The 20-acre property, known as Fayette Place, has been sitting undeveloped for nearly a decade.
WATCH: 11 P.M. REPORT ON THE PUBLIC MEETING
The once vibrant area, just blocks away from a bustling downtown, is filled with overgrown weeds and crumbling concrete slabs.
Durham minister Mike Broadway remembers a time when residents there flourished.
Brenda Bradsher's family has lived around Fayette Place for four generations.
"It was a thriving area. Everybody owned their own homes. The kids would come out to play," she said.
The homes were eventually torn down, and years later, a public housing complex was built in their place.
In 2007, the Durham Housing Authority forced out residents and sold the land to Philadelphia-based Campus Apartments.
But plans to turn it into affordable housing for NC Central University students never materialized, and the buildings were later leveled.
"We kept waiting and waiting and waiting and waiting to see what would happen, and nothing happened," Bradsher said.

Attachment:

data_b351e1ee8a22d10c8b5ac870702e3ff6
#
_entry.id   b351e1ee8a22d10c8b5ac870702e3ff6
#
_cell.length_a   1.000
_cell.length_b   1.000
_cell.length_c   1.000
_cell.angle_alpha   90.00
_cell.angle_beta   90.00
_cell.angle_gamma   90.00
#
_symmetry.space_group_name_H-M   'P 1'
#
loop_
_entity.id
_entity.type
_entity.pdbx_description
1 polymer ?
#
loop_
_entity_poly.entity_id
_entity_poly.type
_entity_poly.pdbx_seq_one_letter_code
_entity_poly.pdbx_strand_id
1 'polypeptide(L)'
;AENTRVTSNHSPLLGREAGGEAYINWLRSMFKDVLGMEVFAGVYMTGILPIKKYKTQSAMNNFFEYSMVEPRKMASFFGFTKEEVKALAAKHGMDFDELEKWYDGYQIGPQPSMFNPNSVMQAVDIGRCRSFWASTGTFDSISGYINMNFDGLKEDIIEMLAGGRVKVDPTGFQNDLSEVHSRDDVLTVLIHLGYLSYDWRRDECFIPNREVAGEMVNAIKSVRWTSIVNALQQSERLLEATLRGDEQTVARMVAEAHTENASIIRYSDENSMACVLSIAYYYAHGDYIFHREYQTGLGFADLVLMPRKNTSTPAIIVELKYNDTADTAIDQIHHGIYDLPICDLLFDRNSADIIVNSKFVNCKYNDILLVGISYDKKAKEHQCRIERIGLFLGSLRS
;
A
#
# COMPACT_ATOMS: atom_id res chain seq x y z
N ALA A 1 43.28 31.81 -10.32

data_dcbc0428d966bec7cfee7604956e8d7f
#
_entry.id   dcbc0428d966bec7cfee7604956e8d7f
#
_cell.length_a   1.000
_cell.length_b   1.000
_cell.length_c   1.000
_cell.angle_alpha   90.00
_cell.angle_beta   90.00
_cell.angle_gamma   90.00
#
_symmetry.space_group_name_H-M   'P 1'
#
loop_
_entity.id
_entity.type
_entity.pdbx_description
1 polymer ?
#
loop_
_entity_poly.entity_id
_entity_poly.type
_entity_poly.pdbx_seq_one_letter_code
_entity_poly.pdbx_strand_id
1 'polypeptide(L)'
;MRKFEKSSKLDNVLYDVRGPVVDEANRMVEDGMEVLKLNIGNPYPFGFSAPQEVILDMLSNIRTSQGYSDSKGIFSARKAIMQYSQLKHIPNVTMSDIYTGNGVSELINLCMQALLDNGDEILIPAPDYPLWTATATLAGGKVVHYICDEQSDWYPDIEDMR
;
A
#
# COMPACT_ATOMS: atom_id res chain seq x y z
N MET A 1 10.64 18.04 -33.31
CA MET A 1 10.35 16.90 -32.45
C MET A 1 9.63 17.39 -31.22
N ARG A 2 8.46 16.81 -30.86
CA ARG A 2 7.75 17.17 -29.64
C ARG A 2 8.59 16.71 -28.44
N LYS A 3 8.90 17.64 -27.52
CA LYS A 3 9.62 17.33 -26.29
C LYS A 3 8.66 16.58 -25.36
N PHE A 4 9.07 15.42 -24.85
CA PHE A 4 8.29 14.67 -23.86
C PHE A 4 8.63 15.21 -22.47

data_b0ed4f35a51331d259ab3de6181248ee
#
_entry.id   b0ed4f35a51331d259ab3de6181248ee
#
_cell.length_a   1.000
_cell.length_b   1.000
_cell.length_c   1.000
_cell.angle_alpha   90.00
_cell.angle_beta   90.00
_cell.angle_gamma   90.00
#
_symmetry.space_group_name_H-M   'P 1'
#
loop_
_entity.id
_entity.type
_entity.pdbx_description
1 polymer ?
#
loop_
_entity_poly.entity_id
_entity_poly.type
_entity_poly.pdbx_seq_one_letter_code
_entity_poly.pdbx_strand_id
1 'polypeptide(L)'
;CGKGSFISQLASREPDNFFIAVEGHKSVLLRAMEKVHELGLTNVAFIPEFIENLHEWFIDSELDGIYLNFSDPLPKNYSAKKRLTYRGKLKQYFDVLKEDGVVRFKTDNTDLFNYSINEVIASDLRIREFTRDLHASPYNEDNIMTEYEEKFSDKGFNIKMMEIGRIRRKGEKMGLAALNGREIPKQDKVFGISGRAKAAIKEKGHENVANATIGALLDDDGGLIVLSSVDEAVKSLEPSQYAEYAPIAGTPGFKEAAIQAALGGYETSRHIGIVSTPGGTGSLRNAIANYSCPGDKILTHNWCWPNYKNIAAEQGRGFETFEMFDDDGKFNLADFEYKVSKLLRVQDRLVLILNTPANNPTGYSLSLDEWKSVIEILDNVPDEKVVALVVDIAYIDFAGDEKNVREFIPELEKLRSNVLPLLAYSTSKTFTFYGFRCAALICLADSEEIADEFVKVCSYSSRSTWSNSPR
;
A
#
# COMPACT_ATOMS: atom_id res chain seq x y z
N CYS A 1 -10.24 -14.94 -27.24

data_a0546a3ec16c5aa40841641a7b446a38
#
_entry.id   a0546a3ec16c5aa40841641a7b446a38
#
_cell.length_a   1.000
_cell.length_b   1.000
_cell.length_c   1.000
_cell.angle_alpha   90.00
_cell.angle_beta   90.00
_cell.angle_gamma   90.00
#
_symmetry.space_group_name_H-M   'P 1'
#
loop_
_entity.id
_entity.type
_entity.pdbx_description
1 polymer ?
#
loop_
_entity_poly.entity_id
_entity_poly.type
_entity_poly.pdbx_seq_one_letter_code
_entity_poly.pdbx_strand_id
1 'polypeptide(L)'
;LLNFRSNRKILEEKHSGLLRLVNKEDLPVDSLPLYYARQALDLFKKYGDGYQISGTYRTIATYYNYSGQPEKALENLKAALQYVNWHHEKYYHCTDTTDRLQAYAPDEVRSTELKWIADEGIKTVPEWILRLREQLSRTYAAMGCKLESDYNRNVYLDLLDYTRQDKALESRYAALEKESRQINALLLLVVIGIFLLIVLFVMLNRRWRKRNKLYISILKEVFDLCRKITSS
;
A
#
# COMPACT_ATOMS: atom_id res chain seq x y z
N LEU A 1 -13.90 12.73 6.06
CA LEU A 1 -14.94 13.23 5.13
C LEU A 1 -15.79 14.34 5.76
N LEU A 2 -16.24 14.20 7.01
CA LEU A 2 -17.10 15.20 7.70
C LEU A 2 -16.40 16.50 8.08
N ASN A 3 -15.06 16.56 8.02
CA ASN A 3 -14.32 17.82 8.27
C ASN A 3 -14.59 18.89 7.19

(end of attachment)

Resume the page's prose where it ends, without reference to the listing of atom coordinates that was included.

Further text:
A spokesperson for the development company told ABC11 in a statement, "Campus Apartments has always been open to discussing potential development opportunities at Fayette Place, unfortunately, there are no plans to build on the property at this time. When we purchased the property, we had every intention to develop affordable student housing in partnership with N. C. Central University; however, the original plan did not come to fruition. Campus Apartments then made a significant investment to remove the dilapidated structures and secure the property. We understand the community's desire to develop the property and appreciate local community feedback."
According to the agreement, DHA has the option to repurchase the property by August 2017 if Campus Apartments does not deliver on its promise.
A public meeting is scheduled for 7 p.m. Monday at Monument of Faith Church in Durham.
About 400-500 residents including the CEO of DHA and several city council members are expected to attend.
As the deadline looms, Broadway wants city leaders to stand up for its residents.
"People feel that they are ignored, that the city has abandoned their neighborhood," Broadway said.
"This area will one way or another be developed," he added, "so our goal is that it be developed with the good of its residents in mind."
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